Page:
Debt is expected to be in focus when the struggling retail company Bed Bath & Beyond [BBBY] reports its second-quarter earnings on Thursday 29 September.
At the end of August, the retailer announced a turnaround plan that included a $375m loan from Sixth Street Partners to boost its cash levels and pare down some of its existing debt. It also announced that it would be closing 150 “lower producing” stores in order to optimise its brick-and-mortar footprint and cut costs.
This has thrown more cold water on a meme stock rally instigated by Reddit traders just a couple of weeks earlier. News that GameStop’s [GME] chairman had a stake in Bed Bath & Beyond, which included January 2023-dated call options with strike prices between $60 and $80, sent the stock from a 52-week low of $4.38 on 1 July to as high as $30 during intraday trading on 17 August. But when a regulatory filing on 18 August showed Cohen’s RC Ventures had exited its stake, the Bed Bath & Beyond share price pulled back dramatically. It closed on 26 September at $6.37, down 56.3% year to date.
“The shares have stabilised somewhat since the volatility in August, however, the strategic update announced at the end of August doesn’t appear to have restored confidence in the outlook for the business,” said chief market analyst Michael Hewson.
Q2 sales to show no sign of turnaround
Investors hoping that Bed Bath & Beyond stock can show signs of a turnaround when it reports Q2 earnings are likely to be left disappointed.
At the end of June, Mark Tritton was ousted as CEO following a dismal Q1. Board member Sue Grove was appointed his interim replacement, and is expected to stay in the role for 12 months.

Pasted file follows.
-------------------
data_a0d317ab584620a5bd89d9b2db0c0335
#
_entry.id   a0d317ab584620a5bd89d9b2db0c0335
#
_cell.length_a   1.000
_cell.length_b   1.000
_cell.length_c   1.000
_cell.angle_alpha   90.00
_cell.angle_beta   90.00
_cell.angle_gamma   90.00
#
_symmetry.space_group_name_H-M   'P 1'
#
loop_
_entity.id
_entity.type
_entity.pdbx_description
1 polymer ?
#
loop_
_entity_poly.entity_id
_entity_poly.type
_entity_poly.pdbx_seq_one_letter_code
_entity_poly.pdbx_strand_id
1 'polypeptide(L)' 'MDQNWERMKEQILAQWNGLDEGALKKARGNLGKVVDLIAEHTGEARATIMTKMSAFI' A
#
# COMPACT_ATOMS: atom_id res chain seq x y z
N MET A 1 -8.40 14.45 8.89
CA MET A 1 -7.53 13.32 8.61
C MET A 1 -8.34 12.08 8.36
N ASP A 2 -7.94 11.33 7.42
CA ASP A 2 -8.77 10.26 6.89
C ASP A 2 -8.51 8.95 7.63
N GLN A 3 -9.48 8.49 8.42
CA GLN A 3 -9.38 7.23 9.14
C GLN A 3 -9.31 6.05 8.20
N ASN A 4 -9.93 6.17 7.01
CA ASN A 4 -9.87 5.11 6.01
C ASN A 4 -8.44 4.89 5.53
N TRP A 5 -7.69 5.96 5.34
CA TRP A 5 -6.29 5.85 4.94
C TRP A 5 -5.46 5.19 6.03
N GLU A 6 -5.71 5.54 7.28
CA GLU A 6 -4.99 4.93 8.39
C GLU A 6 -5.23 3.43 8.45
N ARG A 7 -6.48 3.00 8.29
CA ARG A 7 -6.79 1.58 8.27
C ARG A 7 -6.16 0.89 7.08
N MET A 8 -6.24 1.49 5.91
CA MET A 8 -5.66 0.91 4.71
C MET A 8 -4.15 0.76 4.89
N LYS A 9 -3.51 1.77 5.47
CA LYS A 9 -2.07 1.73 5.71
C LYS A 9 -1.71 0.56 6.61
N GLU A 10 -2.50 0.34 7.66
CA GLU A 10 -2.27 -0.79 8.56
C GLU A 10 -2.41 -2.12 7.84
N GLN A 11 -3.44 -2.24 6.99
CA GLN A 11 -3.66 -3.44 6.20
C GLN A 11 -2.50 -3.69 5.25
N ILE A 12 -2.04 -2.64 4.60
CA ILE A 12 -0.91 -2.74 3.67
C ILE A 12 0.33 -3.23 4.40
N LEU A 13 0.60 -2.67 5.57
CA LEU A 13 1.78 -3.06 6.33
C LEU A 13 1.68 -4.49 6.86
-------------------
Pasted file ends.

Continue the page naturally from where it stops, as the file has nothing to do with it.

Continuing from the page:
In the three months to 28 May, the company reported a sales drop of 25% to $1.46bn. Net loss was an eye-watering $358m, versus a $51m net loss in Q1 2021. Adjusted loss per share was $2.83, significantly wider than the loss of $1.39 per share that analysts polled by FactSet had been expecting.
The poor performance was put down to a combination of “steep inflation and fluctuations in purchasing patterns leading to a significant dislocation in our sales and inventory”.
“The simple reality though is that our first-quarter results are not up to our expectations, nor are they reflective of the company’s true potential,” Grove said in a statement.
The company is actively trying to improve the situation, but is expecting second-quarter sales to be down 20% year-on-year. According to Zacks, the consensus among analysts is for revenue to fall 27% to $1.4bn. Earnings are estimated to come in at a loss of $1.59 per share versus a marginal $0.04 per share profit in Q2 2021.
Bankruptcy risks remain
Bed Bath & Beyond is optimistic that sales will improve sequentially in the second half of fiscal 2022, as it looks to optimise its inventory.
The financial package announced in August pulled the company back from the brink of bankruptcy. However, analysis by CNBC reporters have argued that the company is having problems with suppliers. If big-ticket items are missing from shelves this holiday season, then it would dent its sales further and potentially push it closer to the edge again.
Telsey Advisory Group analyst Cristina Fernandez told Reuters that the company is in a precarious situation, not helped by the fact that a permanent CEO isn’t in place. A “gap in senior leadership makes it harder to remain focused on execution”, even more so since the death of former CFO Gustavo Arnal at the start of the month.
Analysts are overwhelmingly bearish on Bed Bath & Beyond’s share price, with the stock having received a spate of downgrades over the past couple of months, MarketBeat data shows. It has 13 ‘sell’ ratings and one ‘hold’ rating in total. The consensus price target of $6.50 implies an upside of just 2% from its 26 September closing price.
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